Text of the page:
Original URL: http://www.theregister.co.uk/2009/11/13/parcel_mule_scam/

Sophisticated parcel mule scam unpicked

Middlemen stung by work-from-home scam

By John Leyden

Posted in Security, 13th November 2009 12:29 GMT

Details of a sophisticated re-shipping scam that tricked US residents into working as freight-forwarding middlemen for eastern European crooks, have been exposed by security researchers at RSA.

The web-based fraudulent operation received applications from around 1,900 people, hiring 33 marks to take delivery of high-value goods purchased with stolen credit cards and forward them to a warehouse in Latvia. Electronic goods such as iPhones, Sony PlayStation 3 consoles and laptops were among the items dispatched. More than $36,000 worth of merchandise was shipped out every month as part of the scam, which lasted around a year.

These items were purchased in the US by fraudsters, dispatched through middle-men not involved with the purchase and sent to eastern Europe, where the masterminds behind the scam sold the goods. RSA reckons that few if any of the parcel mules ever got paid. Carders, who made the purchases, and fraudsters, who ran the scheme, split the money 30/70, it reckons.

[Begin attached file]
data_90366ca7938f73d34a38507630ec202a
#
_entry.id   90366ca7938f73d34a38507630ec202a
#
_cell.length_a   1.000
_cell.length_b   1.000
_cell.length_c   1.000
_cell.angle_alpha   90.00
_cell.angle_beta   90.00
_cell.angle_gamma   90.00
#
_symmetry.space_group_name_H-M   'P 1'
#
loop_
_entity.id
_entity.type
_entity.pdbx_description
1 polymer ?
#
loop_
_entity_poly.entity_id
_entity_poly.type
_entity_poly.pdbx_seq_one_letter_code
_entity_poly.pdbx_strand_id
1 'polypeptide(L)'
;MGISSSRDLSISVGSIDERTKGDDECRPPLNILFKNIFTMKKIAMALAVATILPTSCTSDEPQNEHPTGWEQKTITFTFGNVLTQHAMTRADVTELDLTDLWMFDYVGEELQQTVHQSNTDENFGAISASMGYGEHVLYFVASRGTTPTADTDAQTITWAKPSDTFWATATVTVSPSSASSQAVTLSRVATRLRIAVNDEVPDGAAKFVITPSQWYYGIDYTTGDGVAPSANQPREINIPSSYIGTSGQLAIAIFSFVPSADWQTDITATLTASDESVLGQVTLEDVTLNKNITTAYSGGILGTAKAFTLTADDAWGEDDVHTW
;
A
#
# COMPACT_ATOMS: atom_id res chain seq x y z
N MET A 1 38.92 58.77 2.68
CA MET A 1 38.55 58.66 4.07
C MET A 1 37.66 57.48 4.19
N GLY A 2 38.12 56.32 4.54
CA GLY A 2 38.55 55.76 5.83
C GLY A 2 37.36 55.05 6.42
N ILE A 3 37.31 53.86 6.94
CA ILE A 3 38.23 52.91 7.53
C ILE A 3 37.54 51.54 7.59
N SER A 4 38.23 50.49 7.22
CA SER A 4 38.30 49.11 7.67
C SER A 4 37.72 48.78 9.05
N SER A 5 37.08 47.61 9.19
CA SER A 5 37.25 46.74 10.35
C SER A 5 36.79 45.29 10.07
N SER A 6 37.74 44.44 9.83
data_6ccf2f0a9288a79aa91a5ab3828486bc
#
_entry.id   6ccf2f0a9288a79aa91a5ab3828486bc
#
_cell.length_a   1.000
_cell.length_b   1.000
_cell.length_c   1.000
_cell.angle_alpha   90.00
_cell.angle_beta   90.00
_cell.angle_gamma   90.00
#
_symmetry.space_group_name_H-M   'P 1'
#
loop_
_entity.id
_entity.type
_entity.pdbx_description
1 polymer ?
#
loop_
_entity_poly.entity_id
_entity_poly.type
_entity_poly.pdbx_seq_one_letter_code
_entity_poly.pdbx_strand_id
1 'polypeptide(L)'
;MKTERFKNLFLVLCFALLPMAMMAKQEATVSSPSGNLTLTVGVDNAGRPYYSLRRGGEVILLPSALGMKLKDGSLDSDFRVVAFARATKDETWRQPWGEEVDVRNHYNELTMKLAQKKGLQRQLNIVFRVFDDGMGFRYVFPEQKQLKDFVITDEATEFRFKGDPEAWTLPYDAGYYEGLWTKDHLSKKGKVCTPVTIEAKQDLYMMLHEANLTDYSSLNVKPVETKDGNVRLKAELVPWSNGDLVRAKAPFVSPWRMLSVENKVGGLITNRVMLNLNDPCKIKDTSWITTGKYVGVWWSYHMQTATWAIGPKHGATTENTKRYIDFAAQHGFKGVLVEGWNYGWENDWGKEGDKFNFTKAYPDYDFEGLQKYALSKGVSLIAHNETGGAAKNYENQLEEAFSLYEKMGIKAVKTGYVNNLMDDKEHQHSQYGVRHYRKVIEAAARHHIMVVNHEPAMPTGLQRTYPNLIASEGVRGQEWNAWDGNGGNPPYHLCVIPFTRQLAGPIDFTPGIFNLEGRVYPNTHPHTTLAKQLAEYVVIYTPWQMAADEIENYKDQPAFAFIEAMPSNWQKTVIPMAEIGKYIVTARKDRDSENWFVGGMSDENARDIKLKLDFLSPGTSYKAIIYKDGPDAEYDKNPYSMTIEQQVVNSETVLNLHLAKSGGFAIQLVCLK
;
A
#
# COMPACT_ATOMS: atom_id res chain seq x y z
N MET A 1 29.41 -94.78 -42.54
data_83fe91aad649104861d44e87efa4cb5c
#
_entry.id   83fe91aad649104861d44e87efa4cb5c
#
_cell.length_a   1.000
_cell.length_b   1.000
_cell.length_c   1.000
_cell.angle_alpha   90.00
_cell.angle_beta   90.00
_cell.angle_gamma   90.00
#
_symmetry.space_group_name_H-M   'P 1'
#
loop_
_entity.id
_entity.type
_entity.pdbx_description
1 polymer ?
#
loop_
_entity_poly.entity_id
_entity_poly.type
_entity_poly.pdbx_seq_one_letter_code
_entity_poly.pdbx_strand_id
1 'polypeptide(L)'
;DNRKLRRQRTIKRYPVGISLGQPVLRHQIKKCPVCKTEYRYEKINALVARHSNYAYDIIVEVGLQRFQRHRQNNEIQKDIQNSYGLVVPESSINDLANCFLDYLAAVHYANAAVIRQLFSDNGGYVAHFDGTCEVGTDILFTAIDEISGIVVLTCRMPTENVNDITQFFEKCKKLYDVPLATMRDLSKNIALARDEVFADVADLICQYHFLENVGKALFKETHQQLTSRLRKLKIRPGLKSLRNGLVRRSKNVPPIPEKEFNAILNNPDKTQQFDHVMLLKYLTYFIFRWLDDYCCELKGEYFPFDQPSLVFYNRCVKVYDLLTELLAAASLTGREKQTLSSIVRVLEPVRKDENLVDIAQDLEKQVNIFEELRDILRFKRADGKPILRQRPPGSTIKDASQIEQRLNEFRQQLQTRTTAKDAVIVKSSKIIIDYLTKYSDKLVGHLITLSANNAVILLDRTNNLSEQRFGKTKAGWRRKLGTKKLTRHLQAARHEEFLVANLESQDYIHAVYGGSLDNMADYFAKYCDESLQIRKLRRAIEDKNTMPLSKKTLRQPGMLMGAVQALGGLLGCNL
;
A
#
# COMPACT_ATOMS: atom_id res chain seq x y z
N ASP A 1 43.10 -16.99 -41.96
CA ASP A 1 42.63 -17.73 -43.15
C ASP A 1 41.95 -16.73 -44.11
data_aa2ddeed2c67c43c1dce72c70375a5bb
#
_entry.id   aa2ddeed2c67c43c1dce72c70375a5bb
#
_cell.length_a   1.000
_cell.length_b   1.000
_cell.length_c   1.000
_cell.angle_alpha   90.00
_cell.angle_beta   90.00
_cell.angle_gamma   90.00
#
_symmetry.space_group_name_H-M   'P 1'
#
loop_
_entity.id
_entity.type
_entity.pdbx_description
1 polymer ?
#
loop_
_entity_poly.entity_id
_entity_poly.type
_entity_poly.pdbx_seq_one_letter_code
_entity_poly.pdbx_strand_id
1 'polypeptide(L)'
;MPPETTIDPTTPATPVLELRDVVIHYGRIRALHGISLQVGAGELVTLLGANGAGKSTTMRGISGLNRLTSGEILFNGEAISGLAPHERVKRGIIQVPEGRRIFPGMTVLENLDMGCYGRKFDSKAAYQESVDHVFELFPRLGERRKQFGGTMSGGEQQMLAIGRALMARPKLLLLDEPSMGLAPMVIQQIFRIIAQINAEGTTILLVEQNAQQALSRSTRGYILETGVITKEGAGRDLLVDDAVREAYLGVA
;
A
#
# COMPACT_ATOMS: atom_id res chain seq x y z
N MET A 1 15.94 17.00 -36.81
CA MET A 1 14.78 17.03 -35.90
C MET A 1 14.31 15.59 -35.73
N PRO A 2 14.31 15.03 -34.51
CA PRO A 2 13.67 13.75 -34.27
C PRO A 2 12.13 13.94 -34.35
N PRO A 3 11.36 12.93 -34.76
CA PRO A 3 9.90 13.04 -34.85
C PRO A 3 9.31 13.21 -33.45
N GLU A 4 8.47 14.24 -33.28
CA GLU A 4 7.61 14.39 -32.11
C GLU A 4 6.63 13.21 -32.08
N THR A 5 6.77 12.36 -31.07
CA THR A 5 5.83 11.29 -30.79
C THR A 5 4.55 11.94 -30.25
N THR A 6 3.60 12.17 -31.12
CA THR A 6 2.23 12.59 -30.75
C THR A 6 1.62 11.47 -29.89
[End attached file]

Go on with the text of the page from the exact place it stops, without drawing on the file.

The scam hid behind the professionally designed and maintained website of an operation calling itself Air Parcel Express. The same name is used by a legitimate firm based in Miami, which is completely unassociated with the fraudulent operation.

RSA said the sophistication of the fraudulent website established by the crooks marks it out from other previous parcel mule scams. "The professional investment in recruitment created a perception of legitimacy," Sean Brady, product marketing manager of identity protection and verification at RSA, told El Reg.

Security researchers at RSA Anti-Fraud Command Centre came across the scam during their daily work in shutting down phishing and Trojan-related attacks on behalf of customers.

The security firm circulates its findings to a network of law enforcement agencies on a regular basis. The site that was central to the scheme has been taken offline. It's unclear if any arrests have been made.

More details on the Air Parcel Express scam can be found here.

The emergence of similarly sophisticated scams is likely, especially in the current tough economic climate when many are desperate for work. Tips on spotting such scams can be found on the website of the Privacy Rights Clearinghouse here and US Federal Trade Commission here. ®